If the thought of cycling more than 500 kilometres sends a lazy shudder up your spine, spare a thought for a group of 18 Australians who recently pedalled their way across Cambodia and Vietnam.
Organised by Disability Sport & Recreation (DSR) and supported by the Uniting Journeys program, the 13-day tour included nine riders with a range of disabilities. Eight used specially designed hand-cycles (trikes) while one rider rode a specially designed upright bicycle. The other nine members of the group rode locally hired mountain bikes for the tour.
Hank Van Apeldoorn, a responsible travel support worker with Uniting Journeys, said the trip highlighted that people with a disability are often excluded and limited by the barriers society puts in their way.
“In general most people with disabilities in South East-Asia are treated as second-class citizens with little or no incentives to integrate with regular society,” Mr Van Apeldoorn said.
“Many anecdotal stories suggest that the disabled children in families are left at home and discouraged from venturing out as there are very few support structures for families.
“In the case of Cambodia and Vietnam there are also relatively large numbers of individuals who have suffered war injuries or land-mine injuries.”
A study by the International Labor Organisation estimates that 15.3 per cent of Vietnam’s population (approximately 13 million people) has one or more disabilities. While figures in Cambodia are more difficult to determine, a 2012 UNICEF report estimated that more than 2 million people (15 per cent of the population) live with at least one disability. Land mines laid during the conflict with the Khmer Rouge have caused over 25,000 amputees – the highest per capita ratio in the world.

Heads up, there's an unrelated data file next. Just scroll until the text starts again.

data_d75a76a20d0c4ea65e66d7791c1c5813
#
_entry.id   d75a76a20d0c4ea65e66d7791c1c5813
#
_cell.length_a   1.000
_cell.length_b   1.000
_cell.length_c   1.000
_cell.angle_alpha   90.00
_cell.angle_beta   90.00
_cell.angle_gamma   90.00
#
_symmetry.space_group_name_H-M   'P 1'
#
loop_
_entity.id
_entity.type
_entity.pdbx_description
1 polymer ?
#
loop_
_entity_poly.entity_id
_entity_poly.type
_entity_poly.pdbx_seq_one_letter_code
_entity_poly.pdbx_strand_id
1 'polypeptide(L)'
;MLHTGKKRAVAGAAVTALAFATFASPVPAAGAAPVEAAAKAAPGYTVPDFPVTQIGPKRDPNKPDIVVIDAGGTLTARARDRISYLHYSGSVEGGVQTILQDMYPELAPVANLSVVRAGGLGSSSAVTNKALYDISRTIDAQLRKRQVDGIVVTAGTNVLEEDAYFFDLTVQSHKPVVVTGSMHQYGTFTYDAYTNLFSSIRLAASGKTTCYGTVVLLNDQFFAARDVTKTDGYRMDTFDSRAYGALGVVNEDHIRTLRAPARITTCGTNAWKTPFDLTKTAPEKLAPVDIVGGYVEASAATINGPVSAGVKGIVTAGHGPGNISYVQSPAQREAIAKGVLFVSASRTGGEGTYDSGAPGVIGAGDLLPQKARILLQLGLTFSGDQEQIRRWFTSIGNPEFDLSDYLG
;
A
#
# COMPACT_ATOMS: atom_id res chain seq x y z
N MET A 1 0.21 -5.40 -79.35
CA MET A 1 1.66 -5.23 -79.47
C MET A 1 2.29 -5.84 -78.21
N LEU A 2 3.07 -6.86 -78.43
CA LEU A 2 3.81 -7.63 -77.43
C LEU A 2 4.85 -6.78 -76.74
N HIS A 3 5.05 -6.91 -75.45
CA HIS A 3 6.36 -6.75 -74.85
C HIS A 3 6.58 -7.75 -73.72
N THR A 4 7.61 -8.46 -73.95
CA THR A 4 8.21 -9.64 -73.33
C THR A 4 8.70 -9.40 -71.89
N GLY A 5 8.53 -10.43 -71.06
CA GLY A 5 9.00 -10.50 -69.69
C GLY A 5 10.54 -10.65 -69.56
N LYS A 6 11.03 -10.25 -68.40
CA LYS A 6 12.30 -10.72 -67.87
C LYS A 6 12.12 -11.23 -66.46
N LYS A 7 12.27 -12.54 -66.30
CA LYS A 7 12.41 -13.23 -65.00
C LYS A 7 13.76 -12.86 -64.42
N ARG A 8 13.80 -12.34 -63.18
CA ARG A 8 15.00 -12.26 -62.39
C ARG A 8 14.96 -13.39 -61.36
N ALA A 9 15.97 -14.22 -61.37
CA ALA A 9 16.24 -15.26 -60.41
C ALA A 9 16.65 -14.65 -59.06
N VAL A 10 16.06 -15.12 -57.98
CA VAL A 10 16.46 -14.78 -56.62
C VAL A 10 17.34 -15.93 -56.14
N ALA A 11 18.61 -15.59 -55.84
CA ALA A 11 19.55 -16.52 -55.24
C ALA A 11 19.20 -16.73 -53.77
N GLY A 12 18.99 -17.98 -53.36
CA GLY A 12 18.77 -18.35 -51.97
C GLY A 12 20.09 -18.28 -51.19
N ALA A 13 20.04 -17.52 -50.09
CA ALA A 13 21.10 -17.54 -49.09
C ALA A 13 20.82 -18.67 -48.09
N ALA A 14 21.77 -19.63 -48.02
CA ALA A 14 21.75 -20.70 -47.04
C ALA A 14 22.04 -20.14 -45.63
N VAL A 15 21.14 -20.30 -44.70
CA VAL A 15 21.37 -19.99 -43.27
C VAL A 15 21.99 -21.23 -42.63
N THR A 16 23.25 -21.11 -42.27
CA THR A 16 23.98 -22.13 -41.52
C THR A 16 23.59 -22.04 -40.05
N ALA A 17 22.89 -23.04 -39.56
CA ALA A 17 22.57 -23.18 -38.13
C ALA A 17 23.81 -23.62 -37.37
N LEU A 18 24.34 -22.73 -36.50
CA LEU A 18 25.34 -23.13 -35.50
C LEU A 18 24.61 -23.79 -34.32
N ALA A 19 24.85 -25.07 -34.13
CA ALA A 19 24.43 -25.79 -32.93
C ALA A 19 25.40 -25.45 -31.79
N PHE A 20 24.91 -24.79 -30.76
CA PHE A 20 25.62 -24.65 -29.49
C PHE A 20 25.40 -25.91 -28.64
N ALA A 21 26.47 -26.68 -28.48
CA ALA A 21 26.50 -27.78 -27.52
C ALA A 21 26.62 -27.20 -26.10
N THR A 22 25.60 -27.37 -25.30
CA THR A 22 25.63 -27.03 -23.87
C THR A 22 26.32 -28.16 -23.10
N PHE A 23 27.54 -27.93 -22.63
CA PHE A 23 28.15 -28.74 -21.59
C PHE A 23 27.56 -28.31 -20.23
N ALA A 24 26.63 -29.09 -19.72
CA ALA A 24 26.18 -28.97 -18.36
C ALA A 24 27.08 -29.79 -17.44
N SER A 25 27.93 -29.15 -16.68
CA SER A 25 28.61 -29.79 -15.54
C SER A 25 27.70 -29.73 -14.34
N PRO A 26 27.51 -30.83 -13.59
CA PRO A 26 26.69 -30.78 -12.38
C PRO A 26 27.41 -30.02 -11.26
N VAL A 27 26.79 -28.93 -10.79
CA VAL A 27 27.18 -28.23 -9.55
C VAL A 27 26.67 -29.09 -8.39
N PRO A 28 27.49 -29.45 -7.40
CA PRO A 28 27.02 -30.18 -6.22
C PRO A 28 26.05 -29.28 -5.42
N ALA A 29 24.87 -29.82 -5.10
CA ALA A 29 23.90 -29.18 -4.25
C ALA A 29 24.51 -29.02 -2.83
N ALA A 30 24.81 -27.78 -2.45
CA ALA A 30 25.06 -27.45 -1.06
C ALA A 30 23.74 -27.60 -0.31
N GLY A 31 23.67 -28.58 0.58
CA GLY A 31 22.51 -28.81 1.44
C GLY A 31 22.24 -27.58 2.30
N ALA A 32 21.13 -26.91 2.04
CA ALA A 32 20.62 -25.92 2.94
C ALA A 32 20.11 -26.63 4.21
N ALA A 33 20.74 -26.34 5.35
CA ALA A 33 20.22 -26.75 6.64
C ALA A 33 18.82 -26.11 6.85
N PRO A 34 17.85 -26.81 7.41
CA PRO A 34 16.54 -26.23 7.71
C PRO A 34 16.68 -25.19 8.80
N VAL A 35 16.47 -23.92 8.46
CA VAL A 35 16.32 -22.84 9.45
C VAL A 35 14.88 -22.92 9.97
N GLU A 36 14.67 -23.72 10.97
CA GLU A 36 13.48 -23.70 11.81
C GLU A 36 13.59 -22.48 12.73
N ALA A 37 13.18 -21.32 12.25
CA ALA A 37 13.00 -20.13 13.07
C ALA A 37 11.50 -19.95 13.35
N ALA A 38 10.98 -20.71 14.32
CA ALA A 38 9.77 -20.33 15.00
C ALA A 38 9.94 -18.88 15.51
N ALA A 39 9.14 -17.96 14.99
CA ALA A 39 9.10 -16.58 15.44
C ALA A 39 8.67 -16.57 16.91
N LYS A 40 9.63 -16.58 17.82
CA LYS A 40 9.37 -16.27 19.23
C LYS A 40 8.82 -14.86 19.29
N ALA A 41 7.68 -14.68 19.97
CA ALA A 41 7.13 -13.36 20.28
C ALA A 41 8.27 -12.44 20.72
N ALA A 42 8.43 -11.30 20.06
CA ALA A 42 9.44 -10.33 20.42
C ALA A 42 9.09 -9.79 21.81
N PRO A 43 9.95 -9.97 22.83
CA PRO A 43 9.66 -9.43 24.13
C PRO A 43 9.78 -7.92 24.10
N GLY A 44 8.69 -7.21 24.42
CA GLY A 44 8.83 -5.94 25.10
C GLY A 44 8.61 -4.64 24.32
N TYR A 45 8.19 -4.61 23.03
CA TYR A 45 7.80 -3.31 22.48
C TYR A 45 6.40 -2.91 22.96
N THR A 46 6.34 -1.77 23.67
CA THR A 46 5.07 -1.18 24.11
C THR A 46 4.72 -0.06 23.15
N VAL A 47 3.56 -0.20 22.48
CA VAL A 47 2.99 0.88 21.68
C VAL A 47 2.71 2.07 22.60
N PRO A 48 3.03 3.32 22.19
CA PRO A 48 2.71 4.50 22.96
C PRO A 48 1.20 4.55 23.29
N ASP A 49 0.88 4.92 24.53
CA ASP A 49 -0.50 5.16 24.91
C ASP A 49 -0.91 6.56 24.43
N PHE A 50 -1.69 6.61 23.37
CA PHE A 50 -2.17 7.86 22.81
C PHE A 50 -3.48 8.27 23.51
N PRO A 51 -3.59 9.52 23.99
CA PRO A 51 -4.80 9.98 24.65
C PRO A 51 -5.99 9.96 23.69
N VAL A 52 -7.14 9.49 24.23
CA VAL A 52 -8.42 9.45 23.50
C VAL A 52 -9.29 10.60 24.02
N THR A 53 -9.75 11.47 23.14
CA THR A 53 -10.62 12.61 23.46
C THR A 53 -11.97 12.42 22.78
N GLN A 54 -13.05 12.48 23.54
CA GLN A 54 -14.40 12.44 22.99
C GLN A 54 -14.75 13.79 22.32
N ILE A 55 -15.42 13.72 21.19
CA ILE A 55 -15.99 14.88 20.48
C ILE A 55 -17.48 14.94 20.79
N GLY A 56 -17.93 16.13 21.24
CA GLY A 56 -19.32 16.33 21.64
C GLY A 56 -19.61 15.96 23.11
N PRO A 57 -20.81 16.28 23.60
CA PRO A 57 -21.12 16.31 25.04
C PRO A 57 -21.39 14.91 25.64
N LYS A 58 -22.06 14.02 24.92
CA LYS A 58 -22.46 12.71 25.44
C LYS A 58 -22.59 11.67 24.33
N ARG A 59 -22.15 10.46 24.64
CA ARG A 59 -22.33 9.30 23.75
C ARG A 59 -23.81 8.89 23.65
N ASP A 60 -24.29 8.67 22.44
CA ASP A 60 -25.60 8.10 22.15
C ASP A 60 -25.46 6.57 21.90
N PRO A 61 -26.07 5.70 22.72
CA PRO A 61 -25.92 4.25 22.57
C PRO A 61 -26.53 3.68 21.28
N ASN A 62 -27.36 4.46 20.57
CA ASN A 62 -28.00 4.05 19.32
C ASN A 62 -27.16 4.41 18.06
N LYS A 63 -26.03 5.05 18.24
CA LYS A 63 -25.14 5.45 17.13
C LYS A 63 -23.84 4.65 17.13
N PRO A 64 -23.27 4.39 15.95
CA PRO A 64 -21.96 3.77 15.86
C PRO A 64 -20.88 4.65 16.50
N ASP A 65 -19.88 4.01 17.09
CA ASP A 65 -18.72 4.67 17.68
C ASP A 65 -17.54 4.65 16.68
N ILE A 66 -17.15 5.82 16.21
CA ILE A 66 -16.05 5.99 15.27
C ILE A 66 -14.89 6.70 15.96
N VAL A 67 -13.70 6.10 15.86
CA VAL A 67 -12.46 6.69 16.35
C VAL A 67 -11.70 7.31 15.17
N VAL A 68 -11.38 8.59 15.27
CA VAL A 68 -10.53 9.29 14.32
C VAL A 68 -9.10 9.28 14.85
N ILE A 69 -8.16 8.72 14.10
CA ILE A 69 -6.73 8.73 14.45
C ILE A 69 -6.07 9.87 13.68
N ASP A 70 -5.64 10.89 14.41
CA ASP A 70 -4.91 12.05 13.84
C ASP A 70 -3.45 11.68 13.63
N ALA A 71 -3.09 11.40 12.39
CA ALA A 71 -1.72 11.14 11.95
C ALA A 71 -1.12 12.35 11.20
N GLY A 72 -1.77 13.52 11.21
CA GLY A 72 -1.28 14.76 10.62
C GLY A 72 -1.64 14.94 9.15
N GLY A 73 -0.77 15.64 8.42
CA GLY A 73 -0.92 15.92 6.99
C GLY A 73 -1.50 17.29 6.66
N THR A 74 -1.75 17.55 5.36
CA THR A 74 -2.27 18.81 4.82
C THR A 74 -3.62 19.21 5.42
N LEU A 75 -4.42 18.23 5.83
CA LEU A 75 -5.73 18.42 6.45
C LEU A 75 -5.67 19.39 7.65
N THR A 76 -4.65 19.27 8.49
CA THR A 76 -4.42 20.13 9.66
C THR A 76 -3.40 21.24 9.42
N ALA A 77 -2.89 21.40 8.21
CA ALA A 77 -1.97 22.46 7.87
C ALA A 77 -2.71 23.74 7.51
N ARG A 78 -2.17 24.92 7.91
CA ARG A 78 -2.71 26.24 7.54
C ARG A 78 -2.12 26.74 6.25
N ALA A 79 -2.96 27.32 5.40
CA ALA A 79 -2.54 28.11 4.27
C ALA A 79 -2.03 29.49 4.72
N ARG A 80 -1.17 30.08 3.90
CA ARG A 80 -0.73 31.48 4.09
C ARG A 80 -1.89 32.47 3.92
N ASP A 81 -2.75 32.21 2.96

As the group cycled their way across the two countries, they were a living example of what can be achieved with the right support and planning. Accompanied by local guides, support vans and mobile toilets, the cycling tour made its way from Siem Reap in Cambodia to Ho Chi Minh City (formerly Saigon) in Vietnam.
Mr Van Apeldoorn admits that even the able-bodied riders found the conditions challenging at times.
“No training in Melbourne’s winter months prepared us for the South East Asian heat, as we rode on some days when the temperature was around 40C,” he said.
“But we fortunately also rode through the occasional shower when the temperature suddenly dropped 10 to 15C.
“One of the aims of the tour was to show individuals and local communities in destination areas that people with disabilities can have increased mobility and cycle with appropriate hand-cycles.
“However, much accommodation and other tourist support services still have many disability access limitations.”
These issues were evident at many of the popular tourist attractions the group stopped at.
In what Mr Van Apeldoorn described as one of the most poignant experiences of the trip, one of the more determined tour participants climbed stone steps so she could explore the Bayon Temple in Angkor in her wheelchair.
In Cambodia the group also met with the women who make up the Battambang Wheelchair Basketball team, which was set up by the International Committee of the Red Cross.
Cycling tour ‘captain’ Gary Connor from DSR is a paraplegic and basketball coach who ran training sessions with the women three years ago. DSR provided the team with wheelchairs and supported a coaching program. While the cycling group were there they took time out for a friendly game of wheelchair basketball.
Mr Van Apeldoorn said the cycling trip was inspirational on many levels. Not only did it open his eyes up to the issues faced by people living with a disability, he hopes it has highlighted to others just what can be achieved with the right support.